I had a hockey game this afternoon. It was right near Mom and Dad's house, at the rink my sister played at as a kid. Of course, Mom and Dad came to watch their baby girl. Who, at the tender age of 24, still has her parents in the stands.

Colin came to my game, too.

I didn't even know he was there. He snuck in late in the game, not bothering to climb into the stands. Colin didn't know that my parents were at the game (I'd like to think that he wouldn't be opposed to socializing with my parents); when the game was over, he went straight to his car.

Mom and Dad, however, waited for me in the lobby. They walked me out to my car, told me how fabulous I played, helped me stuff all of my goalie equipment into Stella.

At this point, I still didn't know Colin was at my game.

While pulling out of the parking lot, I called him.

He congratulated me on my 2-1 victory. I cursed him out for now waiting for me in the lobby and for leaving without even seeing me.

"I'm actually still in the parking lot," he admitted. "Your parents were parked right next to me."

Mom and Dad go to Mom's new car, which Colin parked unknowingly next to. And there he is, randomly sitting in his car.

I cannot imagine what they thought.

So, after making fun of Colin for at least 10 minutes, I called my mom to hear her side of the run-in with Colin. I expected some friendly teasing from the 'rents.

It went more like this.

Me: "So I hear that Colin was parked next to you, just sitting there like some creepy molester."

Mom: "Whether or not Colin molests you is between the two of you. There are some things you just don't tell your mother!"

I could've died.

Saturday, November 04, 2006

Who is this boy?

There are times that I pick up the phone and see that I have a missed call from Colin and wonder who, exactly, this boy is and how, precisely, he has inhabited my notoriously misbehaving Colin’s body.

It’s totally different. Entirely glorious. Simple and sweet and moving at a slow, cautious pace that pleases me endlessly.

I will venture far enough to say that I’m lucky.

This new Colin is nearly perfect. I see the caution in his actions. He’s afraid to fuck this up. I can’t express how much that pleases me. I don’t want to be the only one who is equal parts painfully scared and exceptionally happy.

We’re working through this.

Slowly.

And it’s fun, you know? I never realized. I’m so inexperienced in these boy-girl things that I didn’t know that a girl could be with a boy early in a relationship and she could be truly and genuinely happy. It doesn’t all have to be all drama.

Go figure.

Friday, November 03, 2006

Stuck

I'm a big fan of John Mayer's writing. Have been for years now. (I liked him long, long before Your Body is a Wonderland hit the airwaves, dear friends.) There's just something about the way he puts his thoughts together that is witty and hilarious and perfectly colloquial yet incredibly talented that I just love. ...and, truth be told, am pretty envious of.

Needless to say, I check his blog quite regularly.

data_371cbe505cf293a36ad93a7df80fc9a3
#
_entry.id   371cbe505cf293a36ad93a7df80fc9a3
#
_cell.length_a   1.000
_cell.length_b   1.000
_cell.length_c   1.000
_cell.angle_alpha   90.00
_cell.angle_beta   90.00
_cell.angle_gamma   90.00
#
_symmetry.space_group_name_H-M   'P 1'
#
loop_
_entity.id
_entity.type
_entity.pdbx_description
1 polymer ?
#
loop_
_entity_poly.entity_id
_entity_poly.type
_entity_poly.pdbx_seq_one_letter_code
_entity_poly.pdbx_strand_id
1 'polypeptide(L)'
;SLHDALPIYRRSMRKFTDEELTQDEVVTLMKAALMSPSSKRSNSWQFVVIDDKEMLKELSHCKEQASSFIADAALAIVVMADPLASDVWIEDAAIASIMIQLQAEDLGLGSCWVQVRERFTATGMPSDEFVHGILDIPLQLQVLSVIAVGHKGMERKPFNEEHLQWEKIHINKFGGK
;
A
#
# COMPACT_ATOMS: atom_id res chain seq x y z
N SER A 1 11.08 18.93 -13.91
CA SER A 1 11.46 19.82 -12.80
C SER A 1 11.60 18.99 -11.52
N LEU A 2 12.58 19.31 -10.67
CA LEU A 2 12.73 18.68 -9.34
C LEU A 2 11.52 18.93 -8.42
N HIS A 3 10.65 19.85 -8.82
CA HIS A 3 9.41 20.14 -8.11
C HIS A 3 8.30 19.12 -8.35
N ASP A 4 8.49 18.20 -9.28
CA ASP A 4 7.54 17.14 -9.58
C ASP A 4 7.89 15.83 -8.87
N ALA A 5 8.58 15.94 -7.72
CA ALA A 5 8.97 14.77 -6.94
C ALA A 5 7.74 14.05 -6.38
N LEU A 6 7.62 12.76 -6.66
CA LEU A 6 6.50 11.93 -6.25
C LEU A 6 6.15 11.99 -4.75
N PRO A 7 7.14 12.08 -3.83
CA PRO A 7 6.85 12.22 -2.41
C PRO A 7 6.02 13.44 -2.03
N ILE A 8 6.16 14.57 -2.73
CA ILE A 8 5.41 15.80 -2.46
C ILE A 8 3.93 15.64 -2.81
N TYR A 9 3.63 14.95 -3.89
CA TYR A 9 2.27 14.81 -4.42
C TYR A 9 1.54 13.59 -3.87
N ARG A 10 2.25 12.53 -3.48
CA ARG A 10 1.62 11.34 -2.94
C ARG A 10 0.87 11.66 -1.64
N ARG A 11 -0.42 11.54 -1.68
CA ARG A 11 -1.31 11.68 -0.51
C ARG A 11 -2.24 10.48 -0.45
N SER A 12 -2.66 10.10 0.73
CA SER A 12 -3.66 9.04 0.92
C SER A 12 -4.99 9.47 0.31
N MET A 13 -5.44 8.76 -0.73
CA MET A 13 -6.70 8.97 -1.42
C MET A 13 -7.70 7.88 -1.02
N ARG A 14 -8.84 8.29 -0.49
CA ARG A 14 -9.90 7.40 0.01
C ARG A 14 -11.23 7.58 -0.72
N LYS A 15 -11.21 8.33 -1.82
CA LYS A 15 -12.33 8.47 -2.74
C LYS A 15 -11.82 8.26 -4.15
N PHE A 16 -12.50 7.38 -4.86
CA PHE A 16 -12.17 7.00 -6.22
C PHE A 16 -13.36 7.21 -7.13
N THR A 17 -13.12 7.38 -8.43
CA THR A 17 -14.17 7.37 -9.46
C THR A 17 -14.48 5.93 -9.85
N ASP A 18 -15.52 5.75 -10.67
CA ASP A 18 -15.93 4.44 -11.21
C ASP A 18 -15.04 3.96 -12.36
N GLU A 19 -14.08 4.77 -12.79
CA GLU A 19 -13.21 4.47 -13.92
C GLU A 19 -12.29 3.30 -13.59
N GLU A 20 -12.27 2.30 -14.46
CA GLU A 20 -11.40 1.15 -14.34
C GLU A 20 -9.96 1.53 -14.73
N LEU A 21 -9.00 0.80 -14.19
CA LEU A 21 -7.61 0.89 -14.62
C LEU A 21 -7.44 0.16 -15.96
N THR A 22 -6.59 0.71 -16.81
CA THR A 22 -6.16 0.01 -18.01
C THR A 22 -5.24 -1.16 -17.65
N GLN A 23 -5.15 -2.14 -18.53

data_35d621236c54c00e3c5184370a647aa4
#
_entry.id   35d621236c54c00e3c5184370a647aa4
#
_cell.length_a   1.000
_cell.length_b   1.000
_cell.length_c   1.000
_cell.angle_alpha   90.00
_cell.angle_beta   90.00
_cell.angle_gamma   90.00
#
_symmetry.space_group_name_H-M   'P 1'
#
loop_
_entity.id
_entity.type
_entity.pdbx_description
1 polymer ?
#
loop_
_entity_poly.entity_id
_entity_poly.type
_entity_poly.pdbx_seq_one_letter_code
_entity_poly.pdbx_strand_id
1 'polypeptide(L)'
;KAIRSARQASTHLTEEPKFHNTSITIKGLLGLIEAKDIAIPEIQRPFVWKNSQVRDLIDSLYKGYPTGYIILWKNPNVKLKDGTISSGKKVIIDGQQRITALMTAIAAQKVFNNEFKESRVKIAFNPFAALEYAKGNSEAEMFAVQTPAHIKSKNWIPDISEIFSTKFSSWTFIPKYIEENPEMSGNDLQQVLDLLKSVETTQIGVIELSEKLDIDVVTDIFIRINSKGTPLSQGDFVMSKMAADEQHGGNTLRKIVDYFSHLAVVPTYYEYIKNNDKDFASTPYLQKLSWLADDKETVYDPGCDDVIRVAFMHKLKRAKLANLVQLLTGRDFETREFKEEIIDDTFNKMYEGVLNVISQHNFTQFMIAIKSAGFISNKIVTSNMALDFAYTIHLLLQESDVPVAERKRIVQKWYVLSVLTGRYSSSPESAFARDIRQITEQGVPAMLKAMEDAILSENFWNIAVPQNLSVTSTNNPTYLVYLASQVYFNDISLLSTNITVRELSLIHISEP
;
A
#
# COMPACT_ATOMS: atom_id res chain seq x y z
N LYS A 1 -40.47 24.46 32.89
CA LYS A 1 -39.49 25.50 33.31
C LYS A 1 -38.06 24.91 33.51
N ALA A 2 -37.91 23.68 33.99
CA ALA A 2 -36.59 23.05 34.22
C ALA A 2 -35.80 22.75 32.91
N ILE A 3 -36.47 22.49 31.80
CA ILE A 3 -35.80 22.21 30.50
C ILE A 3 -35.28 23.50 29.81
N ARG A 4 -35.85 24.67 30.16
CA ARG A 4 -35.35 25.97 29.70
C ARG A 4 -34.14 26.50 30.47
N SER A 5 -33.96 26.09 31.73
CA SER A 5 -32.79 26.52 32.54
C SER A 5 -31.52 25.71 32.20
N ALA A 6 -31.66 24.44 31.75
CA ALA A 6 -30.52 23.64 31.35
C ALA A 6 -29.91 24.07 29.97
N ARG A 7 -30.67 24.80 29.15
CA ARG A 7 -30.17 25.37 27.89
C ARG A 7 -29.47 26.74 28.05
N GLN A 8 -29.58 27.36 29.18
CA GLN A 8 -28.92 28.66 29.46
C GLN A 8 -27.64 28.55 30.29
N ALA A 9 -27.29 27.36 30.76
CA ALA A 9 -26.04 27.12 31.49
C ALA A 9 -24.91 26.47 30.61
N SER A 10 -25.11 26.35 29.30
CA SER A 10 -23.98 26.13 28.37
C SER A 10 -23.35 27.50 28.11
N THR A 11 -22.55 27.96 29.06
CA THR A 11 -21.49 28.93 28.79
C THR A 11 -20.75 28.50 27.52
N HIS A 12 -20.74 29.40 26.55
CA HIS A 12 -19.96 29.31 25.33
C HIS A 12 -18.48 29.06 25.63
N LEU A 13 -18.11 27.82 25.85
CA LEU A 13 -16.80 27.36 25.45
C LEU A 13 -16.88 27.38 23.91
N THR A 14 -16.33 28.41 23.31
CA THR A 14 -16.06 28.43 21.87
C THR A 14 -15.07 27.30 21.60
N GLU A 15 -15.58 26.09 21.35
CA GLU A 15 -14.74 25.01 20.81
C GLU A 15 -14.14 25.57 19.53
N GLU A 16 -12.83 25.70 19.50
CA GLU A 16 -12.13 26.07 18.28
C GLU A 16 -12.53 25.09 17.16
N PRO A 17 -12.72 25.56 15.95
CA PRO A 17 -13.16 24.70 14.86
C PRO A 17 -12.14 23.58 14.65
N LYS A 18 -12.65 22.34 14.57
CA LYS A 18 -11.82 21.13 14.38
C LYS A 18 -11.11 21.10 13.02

I can't get over what he posted last Sunday.

And, at the same time, I can't quite wrap my head around it.

I've been entertaining the idea of printing it out. Highlighting. Writing in the margins.

But, quite honestly, I'm somewhat afraid of what I'll write.

Stomping on the accelerator can be a daunting task.



CHANGE
Sunday, October 29, 2006

I've been thinking about something lately.

Imagine this:

You're on an airplane, sleeping with your head against the window, your heart set on being home this time three hours from now. All of a sudden, something goes very wrong. The plane stops moving across the air and instead starts falling through it. The lights are flickering and the movie is skipping. The plane dips hundreds of feet in seconds, and the yellow cups fall from the ceiling. They're a brighter shade of yellow than you remember, because unlike the demonstration, these cups have never been handled before. "Flight attendants take your seats now", you hear, the pilot's voice trembling over a cacophony of alert tones. You get that smell in the bridge of your nose like you've just been hit with a football. That's what the fear smells like. The plane is going down.

Four more drastic drops in under a minute. People are crying. For all the folklore about how your life flashes before your eyes, you're remarkably fixed on one vision - your parents. They're sleeping at this very moment, in a bedroom so quiet they can hear the clock in the kitchen. And you can see them, clear as can be. You wish you could see a playground or a first kiss, but all you can see is your parents sleeping. Huh. Well, that's that.

Several long minutes go by. Then, all at once, the lights come back on and the plane somehow rights itself. Some people cheer, but most people cry harder. The plane lands about an hour later, and as soon as you feel that touch down - hell, even when you were within 50 feet of the ground and could still technically survive a fall - you realize that however you brokered the deal between you and God worked; you've just been granted life in overtime.

Here's the question: what do you change? Whom do you call that you haven't spoken to in years? Whom do you realize has been toxic to your heart and drop with surprising ease? What trips do you cancel, and what trips do you book? What can't you be bothered with anymore? What's the new you like?

Think about that, and then ask one more question. Why not just change it all right now?

(Working on it...)


I'm glad I didn't write this.

Ending with (Thinking about it...) would've ruined it.

Thursday, November 02, 2006

Pappy, my pappy